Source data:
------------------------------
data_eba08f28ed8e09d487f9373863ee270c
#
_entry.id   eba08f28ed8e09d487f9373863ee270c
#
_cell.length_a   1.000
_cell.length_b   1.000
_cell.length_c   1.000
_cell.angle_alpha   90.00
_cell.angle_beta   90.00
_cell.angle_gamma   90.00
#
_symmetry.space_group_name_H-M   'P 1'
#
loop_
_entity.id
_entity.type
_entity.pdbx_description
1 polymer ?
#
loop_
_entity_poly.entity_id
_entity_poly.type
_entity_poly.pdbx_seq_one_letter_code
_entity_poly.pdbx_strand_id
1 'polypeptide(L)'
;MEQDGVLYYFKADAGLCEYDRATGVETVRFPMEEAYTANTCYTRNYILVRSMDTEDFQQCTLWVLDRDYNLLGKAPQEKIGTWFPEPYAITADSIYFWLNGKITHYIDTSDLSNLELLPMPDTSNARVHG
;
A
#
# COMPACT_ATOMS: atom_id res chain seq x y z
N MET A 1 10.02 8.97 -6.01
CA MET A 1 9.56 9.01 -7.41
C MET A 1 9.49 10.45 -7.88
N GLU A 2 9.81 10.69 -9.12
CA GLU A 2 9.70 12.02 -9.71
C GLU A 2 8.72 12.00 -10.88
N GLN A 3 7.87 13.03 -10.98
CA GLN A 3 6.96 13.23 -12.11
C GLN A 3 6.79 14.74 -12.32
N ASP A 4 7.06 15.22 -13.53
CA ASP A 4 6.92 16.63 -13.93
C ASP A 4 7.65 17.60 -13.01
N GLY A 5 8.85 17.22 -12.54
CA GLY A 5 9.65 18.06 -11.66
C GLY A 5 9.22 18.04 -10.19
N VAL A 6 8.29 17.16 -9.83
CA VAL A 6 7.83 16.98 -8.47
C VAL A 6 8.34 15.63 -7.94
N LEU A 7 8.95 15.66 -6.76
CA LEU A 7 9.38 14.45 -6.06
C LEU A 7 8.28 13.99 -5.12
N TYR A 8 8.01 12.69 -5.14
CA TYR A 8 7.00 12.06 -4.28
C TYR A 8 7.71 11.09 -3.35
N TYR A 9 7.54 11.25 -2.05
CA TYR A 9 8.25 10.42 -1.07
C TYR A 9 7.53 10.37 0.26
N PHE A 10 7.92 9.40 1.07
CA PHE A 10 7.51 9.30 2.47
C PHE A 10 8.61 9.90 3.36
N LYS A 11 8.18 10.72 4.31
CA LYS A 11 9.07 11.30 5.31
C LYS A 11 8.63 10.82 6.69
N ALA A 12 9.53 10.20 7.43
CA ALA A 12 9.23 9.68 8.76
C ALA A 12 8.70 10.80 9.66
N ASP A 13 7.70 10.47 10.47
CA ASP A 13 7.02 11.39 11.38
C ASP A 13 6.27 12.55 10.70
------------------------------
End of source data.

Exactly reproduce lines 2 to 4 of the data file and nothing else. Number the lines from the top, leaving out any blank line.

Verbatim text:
#
_entry.id   eba08f28ed8e09d487f9373863ee270c
#